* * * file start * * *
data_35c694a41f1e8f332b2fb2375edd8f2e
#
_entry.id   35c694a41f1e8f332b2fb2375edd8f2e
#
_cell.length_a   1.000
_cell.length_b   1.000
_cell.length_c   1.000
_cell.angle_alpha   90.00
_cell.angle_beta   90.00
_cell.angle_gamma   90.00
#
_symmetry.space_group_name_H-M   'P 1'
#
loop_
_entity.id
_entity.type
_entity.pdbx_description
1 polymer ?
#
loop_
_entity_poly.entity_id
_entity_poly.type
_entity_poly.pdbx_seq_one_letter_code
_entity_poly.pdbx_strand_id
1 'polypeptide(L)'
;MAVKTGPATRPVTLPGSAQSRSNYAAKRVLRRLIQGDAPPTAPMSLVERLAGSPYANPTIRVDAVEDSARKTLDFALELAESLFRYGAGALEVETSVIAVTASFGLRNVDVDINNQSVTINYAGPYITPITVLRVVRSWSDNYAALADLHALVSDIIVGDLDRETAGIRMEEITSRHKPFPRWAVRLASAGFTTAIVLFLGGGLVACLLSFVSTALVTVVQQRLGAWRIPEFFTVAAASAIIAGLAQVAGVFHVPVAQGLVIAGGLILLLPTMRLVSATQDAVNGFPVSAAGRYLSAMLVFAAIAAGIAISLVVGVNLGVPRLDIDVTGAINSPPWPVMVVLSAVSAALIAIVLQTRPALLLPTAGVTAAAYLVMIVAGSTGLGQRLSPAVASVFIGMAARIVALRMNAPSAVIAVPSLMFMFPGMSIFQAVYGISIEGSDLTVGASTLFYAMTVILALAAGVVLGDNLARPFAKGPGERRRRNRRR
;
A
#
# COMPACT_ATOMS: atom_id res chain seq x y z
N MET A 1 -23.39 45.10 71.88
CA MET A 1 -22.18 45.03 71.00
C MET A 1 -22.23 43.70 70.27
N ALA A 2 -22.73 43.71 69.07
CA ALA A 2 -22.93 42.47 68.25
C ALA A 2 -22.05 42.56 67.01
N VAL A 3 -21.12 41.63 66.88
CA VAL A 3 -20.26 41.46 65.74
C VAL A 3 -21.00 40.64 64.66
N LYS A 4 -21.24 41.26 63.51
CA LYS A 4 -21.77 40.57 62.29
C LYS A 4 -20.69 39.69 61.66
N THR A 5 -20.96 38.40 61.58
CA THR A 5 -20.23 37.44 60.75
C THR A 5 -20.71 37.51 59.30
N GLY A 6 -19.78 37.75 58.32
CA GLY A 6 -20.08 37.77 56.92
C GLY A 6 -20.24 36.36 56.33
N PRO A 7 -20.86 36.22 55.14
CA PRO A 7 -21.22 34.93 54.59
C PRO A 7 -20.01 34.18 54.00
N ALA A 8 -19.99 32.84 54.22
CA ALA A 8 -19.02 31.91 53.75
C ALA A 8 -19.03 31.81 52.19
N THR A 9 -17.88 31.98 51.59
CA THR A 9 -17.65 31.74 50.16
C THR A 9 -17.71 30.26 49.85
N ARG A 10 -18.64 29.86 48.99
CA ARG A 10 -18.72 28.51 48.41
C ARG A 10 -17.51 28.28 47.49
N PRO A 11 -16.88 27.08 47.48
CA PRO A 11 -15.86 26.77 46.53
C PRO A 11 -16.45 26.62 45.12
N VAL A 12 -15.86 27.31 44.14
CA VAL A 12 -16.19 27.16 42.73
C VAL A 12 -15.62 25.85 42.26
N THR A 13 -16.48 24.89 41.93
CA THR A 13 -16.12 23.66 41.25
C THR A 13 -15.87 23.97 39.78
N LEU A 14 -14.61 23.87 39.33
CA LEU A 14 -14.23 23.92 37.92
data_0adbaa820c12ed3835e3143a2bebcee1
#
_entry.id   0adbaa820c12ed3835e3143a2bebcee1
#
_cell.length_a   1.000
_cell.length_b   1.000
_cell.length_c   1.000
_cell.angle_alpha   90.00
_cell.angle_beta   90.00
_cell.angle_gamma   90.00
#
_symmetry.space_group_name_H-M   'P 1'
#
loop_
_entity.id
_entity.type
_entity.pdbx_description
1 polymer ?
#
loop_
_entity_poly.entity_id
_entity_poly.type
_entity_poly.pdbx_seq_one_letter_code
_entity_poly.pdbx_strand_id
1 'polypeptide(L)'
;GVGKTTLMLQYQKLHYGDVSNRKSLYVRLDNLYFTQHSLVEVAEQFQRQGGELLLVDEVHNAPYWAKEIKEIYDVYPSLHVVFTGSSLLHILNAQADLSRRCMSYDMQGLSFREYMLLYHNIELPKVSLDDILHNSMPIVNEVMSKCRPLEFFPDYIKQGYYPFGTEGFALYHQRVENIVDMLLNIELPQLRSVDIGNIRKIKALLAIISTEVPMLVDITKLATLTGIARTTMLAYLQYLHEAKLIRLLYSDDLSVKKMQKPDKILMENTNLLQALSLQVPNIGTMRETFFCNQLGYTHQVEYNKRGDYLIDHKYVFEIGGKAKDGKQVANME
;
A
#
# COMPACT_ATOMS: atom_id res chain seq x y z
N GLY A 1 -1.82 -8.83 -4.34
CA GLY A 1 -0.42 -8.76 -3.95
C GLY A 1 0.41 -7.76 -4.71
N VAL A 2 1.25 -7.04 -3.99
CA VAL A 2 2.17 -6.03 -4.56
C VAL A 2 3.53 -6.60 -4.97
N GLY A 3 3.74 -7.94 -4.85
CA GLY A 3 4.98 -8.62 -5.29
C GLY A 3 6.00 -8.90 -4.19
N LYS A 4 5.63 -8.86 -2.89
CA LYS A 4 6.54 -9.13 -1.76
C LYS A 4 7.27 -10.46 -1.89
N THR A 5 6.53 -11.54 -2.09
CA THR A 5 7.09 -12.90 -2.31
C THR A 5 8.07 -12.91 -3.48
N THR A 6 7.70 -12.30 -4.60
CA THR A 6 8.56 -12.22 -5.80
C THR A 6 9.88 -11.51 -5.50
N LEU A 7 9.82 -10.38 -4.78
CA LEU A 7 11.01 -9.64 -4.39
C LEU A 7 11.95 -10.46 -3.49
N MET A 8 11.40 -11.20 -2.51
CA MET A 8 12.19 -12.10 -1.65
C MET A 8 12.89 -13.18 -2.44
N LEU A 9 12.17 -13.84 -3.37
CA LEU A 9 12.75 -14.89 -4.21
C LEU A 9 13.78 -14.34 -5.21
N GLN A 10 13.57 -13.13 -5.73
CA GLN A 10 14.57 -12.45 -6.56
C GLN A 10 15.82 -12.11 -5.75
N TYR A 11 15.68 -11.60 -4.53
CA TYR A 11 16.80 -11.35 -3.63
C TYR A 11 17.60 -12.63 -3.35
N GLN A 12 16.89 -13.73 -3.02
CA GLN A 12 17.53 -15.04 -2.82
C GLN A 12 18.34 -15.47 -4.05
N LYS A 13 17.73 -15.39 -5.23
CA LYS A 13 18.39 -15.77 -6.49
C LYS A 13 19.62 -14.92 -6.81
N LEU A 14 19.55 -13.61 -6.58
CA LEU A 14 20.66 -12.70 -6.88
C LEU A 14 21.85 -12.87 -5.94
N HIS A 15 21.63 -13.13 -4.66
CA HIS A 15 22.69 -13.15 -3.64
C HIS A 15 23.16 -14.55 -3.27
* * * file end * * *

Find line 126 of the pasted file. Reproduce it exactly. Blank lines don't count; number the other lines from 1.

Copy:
N LEU A 9 12.17 -13.84 -3.37